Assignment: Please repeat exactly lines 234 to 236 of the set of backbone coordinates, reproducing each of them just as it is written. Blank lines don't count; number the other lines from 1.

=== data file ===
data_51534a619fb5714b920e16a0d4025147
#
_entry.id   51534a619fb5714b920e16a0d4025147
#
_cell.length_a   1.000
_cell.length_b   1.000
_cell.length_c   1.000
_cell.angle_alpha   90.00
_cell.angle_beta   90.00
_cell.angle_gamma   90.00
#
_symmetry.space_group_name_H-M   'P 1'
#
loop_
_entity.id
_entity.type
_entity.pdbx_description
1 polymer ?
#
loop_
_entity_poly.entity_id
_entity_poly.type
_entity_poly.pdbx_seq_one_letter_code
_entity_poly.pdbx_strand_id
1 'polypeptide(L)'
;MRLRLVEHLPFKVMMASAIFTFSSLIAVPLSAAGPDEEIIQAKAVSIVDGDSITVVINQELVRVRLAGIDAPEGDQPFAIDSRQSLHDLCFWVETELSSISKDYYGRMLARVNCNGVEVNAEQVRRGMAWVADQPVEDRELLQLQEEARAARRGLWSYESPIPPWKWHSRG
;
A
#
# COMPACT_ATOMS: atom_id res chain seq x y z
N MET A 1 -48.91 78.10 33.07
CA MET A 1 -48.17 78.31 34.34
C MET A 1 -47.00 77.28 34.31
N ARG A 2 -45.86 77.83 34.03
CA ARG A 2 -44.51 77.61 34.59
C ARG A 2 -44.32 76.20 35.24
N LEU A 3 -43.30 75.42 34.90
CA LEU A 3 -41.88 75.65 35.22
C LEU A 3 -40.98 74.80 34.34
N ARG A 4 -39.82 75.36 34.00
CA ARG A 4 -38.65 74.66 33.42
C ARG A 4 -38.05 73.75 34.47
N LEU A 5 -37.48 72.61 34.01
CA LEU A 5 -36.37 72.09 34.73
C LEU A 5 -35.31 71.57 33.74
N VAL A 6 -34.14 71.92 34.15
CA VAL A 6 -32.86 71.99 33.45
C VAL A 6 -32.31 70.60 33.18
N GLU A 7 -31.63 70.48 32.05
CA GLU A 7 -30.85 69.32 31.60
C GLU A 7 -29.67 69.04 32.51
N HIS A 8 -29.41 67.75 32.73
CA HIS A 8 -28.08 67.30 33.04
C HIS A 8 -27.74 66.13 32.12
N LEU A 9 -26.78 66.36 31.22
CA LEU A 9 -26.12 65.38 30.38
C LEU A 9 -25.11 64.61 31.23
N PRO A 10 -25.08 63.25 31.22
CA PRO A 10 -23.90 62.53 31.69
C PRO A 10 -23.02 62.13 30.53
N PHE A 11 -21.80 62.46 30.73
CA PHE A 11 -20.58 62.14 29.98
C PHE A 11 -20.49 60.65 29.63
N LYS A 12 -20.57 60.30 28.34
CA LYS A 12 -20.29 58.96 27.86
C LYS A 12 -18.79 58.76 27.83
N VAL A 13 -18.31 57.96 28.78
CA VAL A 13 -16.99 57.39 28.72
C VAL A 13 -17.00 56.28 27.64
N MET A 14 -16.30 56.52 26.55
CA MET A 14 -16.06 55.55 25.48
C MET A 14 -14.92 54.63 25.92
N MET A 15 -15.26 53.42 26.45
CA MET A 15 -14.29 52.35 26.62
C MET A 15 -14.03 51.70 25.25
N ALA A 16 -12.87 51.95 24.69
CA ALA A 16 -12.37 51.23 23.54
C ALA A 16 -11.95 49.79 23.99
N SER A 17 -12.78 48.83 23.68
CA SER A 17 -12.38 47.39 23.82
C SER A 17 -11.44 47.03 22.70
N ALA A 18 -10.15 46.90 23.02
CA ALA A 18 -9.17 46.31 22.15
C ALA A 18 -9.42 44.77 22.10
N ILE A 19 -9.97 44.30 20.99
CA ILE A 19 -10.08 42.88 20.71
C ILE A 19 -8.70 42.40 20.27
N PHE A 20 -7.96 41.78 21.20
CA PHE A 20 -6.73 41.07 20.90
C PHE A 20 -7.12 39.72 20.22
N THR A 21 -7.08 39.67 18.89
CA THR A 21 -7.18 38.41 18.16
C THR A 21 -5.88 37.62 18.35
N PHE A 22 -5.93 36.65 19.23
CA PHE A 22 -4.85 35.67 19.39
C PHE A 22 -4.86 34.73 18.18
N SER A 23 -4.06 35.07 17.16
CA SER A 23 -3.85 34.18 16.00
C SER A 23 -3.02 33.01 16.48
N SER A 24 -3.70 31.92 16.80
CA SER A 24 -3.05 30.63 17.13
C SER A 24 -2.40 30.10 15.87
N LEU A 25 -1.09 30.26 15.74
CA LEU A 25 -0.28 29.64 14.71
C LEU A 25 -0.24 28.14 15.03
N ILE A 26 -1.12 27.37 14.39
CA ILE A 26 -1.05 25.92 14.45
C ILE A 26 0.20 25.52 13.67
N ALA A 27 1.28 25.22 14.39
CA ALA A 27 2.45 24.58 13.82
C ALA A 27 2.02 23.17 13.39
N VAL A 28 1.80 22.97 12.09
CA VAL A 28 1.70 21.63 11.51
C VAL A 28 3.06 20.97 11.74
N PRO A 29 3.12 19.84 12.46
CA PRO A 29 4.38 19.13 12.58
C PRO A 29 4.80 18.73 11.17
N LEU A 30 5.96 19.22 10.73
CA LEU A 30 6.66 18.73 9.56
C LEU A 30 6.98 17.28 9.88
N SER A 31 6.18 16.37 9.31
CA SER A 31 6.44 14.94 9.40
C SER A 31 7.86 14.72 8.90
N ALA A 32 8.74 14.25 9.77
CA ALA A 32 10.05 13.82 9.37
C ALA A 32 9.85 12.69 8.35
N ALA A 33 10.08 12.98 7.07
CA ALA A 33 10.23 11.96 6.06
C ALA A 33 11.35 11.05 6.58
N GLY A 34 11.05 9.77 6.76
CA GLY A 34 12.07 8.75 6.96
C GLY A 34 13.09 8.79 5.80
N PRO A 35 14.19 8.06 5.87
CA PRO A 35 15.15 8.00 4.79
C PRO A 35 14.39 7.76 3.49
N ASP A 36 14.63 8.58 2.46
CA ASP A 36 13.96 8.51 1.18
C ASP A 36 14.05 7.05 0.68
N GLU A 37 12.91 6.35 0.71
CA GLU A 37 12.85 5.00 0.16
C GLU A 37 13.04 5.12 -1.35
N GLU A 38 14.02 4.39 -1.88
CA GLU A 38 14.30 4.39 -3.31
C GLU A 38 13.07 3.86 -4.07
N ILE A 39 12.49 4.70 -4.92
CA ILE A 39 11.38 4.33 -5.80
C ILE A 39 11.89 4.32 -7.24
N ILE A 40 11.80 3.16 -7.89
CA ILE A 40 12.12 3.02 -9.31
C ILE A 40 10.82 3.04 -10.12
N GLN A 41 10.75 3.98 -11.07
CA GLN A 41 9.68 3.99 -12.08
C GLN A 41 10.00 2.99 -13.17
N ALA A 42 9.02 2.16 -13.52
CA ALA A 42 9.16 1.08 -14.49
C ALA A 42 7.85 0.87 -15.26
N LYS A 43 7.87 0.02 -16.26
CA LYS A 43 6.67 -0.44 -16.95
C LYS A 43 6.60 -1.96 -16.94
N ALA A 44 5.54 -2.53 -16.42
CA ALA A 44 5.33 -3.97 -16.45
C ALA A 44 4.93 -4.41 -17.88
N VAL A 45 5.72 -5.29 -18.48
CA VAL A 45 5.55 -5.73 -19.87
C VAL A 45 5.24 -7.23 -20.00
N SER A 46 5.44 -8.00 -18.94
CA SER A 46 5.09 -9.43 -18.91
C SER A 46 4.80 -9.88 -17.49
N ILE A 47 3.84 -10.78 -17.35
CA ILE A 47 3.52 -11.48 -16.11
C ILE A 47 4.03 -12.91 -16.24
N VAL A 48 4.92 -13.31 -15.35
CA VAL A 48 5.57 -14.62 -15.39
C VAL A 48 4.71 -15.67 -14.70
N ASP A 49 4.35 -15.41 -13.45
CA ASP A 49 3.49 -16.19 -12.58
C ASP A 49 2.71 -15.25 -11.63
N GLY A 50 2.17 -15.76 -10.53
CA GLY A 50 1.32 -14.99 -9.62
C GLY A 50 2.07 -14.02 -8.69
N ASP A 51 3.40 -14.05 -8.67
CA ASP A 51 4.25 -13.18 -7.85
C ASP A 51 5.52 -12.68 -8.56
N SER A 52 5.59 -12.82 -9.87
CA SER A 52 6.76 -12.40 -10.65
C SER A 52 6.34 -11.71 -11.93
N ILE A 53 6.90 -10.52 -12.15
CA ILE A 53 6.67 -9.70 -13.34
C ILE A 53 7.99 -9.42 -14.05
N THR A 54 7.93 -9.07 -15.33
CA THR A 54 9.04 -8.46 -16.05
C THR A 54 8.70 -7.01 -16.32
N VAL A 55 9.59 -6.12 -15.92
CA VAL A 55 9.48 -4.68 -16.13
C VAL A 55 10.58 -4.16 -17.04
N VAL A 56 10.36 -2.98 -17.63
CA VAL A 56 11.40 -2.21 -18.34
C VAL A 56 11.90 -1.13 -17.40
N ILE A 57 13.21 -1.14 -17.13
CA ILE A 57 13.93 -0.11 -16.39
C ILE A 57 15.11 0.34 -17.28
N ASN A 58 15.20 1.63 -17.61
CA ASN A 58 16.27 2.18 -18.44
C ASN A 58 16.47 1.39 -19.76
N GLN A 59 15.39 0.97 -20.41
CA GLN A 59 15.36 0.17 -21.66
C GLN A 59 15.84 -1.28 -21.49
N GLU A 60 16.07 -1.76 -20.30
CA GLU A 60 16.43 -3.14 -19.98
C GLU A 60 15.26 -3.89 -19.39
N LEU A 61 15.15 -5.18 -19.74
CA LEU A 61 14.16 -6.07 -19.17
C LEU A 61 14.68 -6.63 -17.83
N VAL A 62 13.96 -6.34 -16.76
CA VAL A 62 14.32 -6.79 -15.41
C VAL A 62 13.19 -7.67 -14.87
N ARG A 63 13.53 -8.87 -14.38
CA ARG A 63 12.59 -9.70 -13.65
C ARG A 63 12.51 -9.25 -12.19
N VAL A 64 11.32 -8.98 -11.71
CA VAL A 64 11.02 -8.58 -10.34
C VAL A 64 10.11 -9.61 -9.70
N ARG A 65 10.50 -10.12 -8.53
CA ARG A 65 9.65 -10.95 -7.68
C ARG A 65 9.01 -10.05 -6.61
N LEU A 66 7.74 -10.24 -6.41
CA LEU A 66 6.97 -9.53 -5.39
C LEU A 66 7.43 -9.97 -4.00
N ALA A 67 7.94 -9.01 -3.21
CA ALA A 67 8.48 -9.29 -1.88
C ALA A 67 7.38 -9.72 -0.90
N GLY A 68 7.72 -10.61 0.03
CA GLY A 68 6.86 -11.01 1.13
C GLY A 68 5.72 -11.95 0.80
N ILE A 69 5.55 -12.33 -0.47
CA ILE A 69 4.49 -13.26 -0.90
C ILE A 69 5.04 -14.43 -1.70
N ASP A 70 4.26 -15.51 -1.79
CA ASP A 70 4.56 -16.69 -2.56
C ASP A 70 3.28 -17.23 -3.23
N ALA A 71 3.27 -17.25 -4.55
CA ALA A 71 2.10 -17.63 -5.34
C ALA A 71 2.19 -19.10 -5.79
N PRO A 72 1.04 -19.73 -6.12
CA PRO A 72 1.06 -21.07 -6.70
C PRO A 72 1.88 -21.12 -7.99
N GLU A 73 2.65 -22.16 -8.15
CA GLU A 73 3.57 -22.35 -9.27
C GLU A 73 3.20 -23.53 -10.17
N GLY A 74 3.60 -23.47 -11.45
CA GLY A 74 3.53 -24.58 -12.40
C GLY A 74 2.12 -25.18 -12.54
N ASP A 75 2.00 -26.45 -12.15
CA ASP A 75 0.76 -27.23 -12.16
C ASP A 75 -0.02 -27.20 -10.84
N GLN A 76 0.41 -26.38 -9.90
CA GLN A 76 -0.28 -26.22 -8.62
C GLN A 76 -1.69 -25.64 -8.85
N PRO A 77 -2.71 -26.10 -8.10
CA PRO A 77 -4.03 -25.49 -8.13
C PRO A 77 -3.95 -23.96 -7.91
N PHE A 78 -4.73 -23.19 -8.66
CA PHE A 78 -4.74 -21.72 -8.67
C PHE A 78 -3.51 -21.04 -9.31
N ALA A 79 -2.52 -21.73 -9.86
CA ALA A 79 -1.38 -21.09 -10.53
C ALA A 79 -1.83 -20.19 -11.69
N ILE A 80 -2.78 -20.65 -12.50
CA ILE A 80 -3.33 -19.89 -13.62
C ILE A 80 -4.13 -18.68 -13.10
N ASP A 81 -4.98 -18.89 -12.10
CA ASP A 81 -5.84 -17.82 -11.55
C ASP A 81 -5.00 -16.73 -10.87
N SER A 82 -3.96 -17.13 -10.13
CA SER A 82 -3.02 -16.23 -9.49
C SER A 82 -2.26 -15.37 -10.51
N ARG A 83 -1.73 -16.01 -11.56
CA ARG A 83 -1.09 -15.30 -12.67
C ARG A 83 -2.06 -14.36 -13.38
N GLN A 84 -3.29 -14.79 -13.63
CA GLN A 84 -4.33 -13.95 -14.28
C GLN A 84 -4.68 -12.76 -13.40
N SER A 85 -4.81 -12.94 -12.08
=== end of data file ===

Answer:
C GLY A 68 5.72 -11.95 0.80
N ILE A 69 5.55 -12.33 -0.47
CA ILE A 69 4.49 -13.26 -0.90